The Prince called for a thorough, global look at perverse fisheries subsidies and their effects – particularly where they appear to contribute to overfishing, overcapacity and to illegal, unreported and unregulated fishing.

Prime Minister Joseph Muscat with the Prince of Wales
Prime Minister Joseph Muscat with the Prince of Wales
Malta to recover 70% of plastic bottles it generates

Prime Minister Joseph Muscat, who delivered the welcoming speech at the Our Oceans Conference, talked of Malta’s efforts in doing its bid to save the oceans.

“Malta is embarking on a journey to actively mitigate the impact of marine litter on the ocean. By the end of 2019, Malta commits to recover 70% of the plastic bottles generated on our islands by introducing a beverage container refund scheme,” Muscat told his audience.

Muscat announced that Malta was committing to designate 30% of its Marine Protected Areas in 2018 to ensure protection of caves and reefs and to develop management plans for these protected areas by 2020.

Malta is set to set up the Small States Centre of Excellence that will provide practical support to the different government administrations to attain the Sustainable Development Goals under Agenda 2030. 

“Malta has been one of the principle leaders in ensuring that our ocean beds be declared the common heritage of mankind. Today I want to reconfirm the promise that Malta is also at the forefront in ensuring that our oceans remain the preserve of our shared future,” the Prime Minister told the international audience.

High Representative Federica Mogherini
High Representative Federica Mogherini
EU hosts Our Oceans Conference in Malta, pledges €560 million

The Our Oceans Conference is being hosted by the European Union this year in Malta, and aims to inspire joint solutions and gather ambitious commitments to conserve and sustainably use the oceans.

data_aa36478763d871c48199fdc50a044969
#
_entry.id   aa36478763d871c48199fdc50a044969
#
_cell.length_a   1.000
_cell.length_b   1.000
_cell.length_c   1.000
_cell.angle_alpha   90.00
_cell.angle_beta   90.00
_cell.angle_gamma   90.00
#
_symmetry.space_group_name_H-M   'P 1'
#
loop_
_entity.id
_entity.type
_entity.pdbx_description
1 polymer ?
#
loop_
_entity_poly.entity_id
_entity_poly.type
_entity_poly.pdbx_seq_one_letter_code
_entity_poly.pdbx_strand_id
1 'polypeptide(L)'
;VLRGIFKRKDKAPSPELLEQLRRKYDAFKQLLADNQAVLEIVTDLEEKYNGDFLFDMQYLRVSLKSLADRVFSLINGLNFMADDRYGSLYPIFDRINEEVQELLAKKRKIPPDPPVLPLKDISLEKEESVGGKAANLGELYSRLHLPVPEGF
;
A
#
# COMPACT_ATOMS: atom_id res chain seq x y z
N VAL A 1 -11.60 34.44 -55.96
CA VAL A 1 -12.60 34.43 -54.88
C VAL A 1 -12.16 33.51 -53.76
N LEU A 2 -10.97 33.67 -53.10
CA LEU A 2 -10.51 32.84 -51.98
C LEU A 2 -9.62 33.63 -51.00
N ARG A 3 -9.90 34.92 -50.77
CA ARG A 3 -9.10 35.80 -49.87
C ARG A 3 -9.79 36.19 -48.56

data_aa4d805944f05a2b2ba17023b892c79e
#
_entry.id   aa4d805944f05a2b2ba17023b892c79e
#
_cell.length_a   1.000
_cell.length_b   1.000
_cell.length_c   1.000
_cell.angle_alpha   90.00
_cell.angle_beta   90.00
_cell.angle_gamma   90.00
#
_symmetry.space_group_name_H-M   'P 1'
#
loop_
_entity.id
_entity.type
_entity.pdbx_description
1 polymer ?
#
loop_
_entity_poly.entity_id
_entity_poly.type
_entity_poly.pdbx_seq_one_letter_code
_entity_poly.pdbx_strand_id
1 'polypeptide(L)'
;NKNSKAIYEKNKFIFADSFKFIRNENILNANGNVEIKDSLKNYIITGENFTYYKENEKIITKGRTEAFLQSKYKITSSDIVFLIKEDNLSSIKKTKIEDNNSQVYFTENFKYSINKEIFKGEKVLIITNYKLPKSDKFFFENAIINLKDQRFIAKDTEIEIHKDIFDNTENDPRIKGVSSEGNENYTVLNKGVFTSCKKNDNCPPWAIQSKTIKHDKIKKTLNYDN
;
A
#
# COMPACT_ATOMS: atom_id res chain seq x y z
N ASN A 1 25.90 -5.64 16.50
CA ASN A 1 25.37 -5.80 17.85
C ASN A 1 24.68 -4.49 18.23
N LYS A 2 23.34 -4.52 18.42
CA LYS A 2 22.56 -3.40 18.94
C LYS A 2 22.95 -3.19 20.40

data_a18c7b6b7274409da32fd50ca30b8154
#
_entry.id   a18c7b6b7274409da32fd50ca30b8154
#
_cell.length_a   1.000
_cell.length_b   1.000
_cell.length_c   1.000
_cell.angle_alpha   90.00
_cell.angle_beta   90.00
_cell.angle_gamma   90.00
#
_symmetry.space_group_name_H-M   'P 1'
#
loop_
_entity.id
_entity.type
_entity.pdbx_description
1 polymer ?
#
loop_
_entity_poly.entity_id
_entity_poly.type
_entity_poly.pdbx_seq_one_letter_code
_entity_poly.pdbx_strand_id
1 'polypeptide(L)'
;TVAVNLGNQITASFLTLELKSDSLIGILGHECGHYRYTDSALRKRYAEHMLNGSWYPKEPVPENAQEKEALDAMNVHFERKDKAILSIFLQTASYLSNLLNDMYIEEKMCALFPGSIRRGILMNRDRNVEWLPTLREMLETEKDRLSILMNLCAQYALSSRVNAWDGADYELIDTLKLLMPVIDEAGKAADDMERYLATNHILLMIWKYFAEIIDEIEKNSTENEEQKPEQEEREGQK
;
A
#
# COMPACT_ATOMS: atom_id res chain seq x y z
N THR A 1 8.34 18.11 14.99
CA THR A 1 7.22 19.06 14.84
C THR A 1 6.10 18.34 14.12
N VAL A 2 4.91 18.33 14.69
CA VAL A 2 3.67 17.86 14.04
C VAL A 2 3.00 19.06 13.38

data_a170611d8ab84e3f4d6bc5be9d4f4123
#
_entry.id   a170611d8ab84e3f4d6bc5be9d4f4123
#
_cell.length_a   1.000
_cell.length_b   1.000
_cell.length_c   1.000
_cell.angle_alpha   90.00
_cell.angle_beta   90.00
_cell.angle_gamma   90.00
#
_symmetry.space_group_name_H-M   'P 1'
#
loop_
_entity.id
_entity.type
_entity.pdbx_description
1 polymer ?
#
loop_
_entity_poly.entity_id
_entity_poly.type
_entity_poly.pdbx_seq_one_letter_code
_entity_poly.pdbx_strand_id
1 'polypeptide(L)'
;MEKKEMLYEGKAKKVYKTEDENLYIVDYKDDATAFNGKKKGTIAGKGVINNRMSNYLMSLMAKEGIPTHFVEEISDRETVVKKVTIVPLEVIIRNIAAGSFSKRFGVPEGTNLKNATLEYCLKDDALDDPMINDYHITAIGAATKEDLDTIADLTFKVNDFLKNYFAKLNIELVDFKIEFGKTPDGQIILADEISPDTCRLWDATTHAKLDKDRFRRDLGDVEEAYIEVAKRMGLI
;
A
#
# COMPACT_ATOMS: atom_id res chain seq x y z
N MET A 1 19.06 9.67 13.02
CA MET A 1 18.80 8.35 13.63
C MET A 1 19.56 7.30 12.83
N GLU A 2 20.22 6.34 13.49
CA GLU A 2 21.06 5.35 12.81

More than 40 ministers and other leaders from more than 100 countries across the globe and several top managers from international companies are expected to attend the meeting and to announce substantial and concrete pledges.

European Commission vice president Federica Mogherini and EU Commissioner Karmenu Vella are co-hosting the event, in the presence of First Vice-President Frans Timmermans and Commissioner Neven Mimica.

Significant resources will be committed to strengthen the fight against marine pollution and enlarge protected areas, reinforce security of the oceans, foster blue economy initiatives and sustainable fisheries and intensify the EU efforts against climate change, in line with the Paris Agreement and the Sustainable Development Goals under Agenda 2030.

In her opening speech, Mogherini said the Commission was committing €560 million to support efforts and actions that protect the oceans.

“In addition, the Commission is pledging 36 actions to defend the world’s seas from the threats of climate change, pollution – in particular plastic – and illegal fishing,” she said.

“The oceans belong to all humanity, to every human being. Each one of us has the responsibility to protect this treasure.”

Our Ocean 2017 has already attracted over 200 commitments and counting, including from more than 50 companies, ranging from the traditional fisheries sector to the Silicon Valley high-tech industries.

European Commissioner Karmenu Vella
European Commissioner Karmenu Vella
Karmenu Vella: establishing a Fishing Restricted Area (FRA) in the Adriatic Sea

European Commissioner and former Maltese minister Karmenu Vella also announced that Jabuka/Promo Pit area of the Adriatic Sea is going to get its first protected area.

A fishing restricted area (FRA) of at least 2,700 km² will be proposed for approval at the annual session of the General Fisheries Commission for the Mediterranean (GFCM) in October.

The aim is to protect demersal stocks in the habitat recognised as essential nursery and spawning ground for a number of marine species outside territorial waters of Italy and Croatia.

“If approved, the protected area will be first of its kind the Adriatic Sea,” Vella said.

miriam
Miriam Dalli joined MaltaToday.com.mt in 2010 and was assistant editor fr...